There’s a bushfire near me…
Originally posted on 8th January 2013.
And I’m not seeing an interpreter on the bloody TV!!
Seriously, there is no bushfire near me, but what about those Deaf and hearing impaired people who are living in bushfire prone areas?
They urgently need access to visual information on TV – and that means recruiting Auslan interpreters to interpret emergency announcements.
You may remember the 2011 Queensland floods and Cyclone Yasi and the profound impact it had on the entire country. The Queensland Government recruited a team of interpreters for their emergency media announcements, which was BEYOND AMAZING. Do you know how that happened? The Deaf community in Queensland made themselves HEARD by using social media – Facebook for instance. A large number of Deaf people had posted on the Queensland Police’s Facebook page asking for interpreters – and then again when they were annoyed with the TV stations for cutting the interpreter out of the broadcast frame. If an interpreter asked the Government if their emergency media announcements could be interpreted – they would have been ignored.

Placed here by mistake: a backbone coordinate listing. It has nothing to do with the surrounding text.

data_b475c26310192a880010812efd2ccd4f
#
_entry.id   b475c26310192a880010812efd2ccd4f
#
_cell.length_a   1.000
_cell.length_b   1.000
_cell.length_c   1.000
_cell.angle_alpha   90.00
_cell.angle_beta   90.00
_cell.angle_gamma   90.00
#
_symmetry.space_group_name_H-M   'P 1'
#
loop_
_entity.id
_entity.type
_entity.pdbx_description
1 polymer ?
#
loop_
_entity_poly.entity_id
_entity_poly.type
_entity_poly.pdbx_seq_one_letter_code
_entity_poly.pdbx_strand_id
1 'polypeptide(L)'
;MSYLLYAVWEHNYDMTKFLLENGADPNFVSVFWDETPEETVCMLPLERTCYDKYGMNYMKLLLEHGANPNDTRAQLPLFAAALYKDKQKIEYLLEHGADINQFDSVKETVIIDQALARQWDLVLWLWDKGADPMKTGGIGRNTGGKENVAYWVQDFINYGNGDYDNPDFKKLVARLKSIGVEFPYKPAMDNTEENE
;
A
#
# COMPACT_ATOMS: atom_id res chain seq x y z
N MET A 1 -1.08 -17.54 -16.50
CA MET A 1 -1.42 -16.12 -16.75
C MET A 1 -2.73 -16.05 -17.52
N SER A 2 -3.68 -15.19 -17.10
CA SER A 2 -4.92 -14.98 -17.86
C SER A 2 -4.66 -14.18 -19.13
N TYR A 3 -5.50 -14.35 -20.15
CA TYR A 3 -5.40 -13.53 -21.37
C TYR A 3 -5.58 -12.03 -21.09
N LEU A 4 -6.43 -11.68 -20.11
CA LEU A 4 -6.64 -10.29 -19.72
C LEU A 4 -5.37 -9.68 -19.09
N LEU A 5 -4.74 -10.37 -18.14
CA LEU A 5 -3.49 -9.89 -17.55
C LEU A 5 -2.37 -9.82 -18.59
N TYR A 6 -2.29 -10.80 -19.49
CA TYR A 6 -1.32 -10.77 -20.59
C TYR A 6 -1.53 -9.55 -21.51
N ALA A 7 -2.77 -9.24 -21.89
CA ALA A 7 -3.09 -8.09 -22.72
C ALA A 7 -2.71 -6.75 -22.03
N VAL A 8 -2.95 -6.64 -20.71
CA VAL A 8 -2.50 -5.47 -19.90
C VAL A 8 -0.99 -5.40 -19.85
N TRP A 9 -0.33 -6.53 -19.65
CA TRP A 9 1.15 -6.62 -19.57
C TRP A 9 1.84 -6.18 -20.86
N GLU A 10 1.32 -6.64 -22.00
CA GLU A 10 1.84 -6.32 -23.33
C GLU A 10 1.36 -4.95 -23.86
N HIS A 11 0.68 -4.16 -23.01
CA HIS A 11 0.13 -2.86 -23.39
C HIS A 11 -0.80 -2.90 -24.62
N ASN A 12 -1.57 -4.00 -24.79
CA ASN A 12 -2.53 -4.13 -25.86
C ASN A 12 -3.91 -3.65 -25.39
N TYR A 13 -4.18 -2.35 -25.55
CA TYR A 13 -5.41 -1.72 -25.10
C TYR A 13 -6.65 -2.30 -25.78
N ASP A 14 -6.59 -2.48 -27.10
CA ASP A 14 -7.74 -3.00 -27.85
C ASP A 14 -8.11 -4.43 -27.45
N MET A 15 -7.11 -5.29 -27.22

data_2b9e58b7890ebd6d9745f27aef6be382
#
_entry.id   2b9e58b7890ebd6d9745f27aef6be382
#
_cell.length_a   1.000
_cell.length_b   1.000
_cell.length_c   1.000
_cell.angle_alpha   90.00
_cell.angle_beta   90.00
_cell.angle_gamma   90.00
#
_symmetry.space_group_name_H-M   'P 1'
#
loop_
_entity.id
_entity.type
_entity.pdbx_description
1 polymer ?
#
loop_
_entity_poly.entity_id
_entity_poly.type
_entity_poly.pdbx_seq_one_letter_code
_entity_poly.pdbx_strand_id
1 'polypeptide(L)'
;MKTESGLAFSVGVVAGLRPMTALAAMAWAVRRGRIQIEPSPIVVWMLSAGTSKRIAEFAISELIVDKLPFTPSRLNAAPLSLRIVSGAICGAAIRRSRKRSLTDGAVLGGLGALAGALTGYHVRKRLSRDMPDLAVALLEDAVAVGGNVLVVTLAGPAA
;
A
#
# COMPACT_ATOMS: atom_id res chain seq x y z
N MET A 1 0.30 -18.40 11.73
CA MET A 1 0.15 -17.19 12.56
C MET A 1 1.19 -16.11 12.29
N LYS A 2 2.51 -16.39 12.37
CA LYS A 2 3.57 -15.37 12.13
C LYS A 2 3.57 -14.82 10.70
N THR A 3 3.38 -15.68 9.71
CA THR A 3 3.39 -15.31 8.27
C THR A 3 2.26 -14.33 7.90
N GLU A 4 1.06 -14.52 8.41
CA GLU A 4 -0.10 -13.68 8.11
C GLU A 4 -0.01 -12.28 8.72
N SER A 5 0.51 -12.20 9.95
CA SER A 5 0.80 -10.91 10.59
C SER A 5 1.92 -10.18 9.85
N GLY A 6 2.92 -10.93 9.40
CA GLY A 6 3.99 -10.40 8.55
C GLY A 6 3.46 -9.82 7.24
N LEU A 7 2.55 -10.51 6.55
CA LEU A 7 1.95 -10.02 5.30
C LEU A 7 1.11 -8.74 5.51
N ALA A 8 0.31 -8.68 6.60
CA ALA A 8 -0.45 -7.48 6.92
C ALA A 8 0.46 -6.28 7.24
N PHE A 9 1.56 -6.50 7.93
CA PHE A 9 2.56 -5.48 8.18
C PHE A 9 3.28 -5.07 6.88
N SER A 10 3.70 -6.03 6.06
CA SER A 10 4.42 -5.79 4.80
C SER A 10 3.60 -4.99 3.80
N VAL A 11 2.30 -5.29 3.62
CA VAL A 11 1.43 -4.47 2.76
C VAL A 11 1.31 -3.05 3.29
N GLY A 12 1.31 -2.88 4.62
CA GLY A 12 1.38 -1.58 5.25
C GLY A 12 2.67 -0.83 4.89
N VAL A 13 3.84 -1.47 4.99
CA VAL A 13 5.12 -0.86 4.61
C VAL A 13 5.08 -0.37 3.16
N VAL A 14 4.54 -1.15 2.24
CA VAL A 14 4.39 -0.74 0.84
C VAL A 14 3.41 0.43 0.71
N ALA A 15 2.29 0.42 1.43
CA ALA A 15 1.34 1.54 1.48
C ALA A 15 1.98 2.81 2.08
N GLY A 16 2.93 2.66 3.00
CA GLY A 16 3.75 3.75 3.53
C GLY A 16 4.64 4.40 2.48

That said, we NEED the COMMUNITY to SPEAK UP, using the power of social media.Facebook is a powerful tool of making yourselves heard – and I have seen that happen. It’s beyond amazing.
However, I wonder if emergency services all over Australia would be willing to listen to the Deaf community, just like Queensland Police did…? Only one way to find out…and that we, as a community, need to speak up LOUDLY.
NZ recruited interpreters for their emergency announcements for the Christchurch earthquakes. New York, USA had an ASL interpreter for their emergency announces during Hurricane Sandy. And I’ve heard of a few other countries who followed Queensland’s example.
I wonder why the other states in Australia are not doing the same…? One could have thought Queensland would have had a profound impact on Australia when it came to accessible emergency announcements. Apparently not.
The bottom line is – we need to make ourselves HEARD using the power of social media – be it Facebook, Twitter, Google+, etc etc. We need to work together to make this happen. We need to use the example of Queensland to make our respective state governments act on recruiting interpreters.
Just my two cents.